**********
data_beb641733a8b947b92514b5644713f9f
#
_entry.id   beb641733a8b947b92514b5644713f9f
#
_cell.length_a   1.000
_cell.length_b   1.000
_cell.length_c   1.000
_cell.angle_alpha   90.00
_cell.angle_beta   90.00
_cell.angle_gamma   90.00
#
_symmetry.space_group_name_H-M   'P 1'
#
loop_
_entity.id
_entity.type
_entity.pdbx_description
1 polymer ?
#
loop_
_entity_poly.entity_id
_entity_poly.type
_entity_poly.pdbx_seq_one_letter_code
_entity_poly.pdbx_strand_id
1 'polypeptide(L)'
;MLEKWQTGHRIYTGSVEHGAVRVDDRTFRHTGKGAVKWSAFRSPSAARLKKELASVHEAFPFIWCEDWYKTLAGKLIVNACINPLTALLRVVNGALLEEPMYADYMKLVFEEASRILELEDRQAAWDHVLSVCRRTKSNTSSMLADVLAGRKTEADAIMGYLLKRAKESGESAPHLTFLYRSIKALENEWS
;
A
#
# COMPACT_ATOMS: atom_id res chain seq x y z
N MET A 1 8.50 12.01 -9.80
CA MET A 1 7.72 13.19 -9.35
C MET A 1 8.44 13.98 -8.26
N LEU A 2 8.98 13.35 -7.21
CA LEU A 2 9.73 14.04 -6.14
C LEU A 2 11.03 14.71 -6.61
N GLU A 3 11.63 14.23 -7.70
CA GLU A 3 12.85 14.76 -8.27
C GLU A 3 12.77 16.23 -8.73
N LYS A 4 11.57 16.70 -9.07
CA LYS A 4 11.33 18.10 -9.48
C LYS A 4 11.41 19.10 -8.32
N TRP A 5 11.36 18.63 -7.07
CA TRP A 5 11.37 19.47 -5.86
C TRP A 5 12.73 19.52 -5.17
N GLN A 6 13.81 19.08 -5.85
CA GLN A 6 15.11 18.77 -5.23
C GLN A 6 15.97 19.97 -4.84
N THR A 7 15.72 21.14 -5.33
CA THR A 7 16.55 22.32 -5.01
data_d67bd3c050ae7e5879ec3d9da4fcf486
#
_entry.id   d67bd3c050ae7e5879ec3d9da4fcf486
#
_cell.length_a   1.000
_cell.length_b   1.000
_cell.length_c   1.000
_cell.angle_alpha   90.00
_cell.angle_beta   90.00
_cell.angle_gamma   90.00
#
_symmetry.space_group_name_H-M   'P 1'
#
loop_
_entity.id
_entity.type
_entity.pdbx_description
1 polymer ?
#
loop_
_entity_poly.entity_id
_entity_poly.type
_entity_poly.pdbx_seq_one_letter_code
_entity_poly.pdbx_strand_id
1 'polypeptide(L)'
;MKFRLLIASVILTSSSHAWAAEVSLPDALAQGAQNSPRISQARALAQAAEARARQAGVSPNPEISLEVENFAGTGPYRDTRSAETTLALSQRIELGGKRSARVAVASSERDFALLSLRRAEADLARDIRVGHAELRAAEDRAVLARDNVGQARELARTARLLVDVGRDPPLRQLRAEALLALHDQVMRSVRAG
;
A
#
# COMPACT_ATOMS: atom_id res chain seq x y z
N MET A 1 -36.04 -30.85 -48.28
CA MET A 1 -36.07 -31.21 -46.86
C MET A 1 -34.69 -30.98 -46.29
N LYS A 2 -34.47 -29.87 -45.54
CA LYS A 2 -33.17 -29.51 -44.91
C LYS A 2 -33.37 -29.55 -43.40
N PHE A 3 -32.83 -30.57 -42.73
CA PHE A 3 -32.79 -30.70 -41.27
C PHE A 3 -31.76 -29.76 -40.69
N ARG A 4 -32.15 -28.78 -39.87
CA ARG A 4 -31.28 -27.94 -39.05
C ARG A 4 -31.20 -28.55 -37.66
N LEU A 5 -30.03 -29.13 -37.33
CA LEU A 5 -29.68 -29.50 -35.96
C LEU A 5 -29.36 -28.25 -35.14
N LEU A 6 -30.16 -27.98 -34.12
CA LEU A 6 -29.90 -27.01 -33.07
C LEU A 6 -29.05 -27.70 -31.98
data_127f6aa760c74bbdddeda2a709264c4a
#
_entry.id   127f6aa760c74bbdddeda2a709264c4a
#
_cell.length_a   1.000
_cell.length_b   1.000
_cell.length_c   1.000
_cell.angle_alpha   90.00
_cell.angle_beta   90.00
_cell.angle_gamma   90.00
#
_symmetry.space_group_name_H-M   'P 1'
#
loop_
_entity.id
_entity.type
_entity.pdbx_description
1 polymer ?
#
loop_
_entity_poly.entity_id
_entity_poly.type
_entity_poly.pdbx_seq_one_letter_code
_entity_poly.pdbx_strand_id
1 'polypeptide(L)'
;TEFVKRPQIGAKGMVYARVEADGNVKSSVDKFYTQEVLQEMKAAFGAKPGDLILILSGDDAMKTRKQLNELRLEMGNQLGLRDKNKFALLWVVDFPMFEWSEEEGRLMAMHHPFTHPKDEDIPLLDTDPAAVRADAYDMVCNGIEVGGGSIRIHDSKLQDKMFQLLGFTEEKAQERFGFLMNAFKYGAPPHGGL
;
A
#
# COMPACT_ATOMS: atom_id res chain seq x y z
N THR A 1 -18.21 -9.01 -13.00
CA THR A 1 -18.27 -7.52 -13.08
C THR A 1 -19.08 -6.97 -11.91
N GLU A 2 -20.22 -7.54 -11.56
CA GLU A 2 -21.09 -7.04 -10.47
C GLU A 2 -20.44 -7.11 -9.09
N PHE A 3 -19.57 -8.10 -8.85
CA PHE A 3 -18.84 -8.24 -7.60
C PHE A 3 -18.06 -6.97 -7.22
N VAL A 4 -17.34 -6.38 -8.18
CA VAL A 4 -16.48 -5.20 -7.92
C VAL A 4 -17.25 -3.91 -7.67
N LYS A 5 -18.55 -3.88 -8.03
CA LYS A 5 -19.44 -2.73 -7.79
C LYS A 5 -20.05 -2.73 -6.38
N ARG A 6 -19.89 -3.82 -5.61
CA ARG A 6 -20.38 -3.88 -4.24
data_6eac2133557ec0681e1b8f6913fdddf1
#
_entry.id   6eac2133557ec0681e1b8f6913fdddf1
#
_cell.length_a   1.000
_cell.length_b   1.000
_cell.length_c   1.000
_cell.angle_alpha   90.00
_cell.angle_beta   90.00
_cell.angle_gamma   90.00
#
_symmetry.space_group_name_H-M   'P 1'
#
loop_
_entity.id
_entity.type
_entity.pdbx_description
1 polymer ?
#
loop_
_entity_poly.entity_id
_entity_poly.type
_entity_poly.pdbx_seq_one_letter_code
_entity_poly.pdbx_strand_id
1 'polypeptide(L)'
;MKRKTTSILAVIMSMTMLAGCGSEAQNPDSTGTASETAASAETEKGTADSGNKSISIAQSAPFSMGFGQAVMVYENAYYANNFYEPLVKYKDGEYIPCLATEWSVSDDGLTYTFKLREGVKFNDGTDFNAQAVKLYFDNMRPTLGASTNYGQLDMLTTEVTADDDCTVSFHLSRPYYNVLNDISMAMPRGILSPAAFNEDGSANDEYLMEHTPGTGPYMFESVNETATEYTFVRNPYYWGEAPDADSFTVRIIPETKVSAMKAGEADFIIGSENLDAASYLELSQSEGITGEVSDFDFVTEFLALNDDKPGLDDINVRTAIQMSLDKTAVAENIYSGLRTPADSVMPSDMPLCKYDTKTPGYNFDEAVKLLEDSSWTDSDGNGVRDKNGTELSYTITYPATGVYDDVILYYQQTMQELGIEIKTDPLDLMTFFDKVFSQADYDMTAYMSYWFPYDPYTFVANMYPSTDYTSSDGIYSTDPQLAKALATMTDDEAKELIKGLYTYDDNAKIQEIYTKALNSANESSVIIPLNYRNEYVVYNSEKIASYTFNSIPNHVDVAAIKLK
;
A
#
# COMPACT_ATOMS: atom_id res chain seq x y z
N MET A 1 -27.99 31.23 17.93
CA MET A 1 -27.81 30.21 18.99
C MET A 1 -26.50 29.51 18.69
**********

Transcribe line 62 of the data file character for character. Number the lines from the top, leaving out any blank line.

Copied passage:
_symmetry.space_group_name_H-M   'P 1'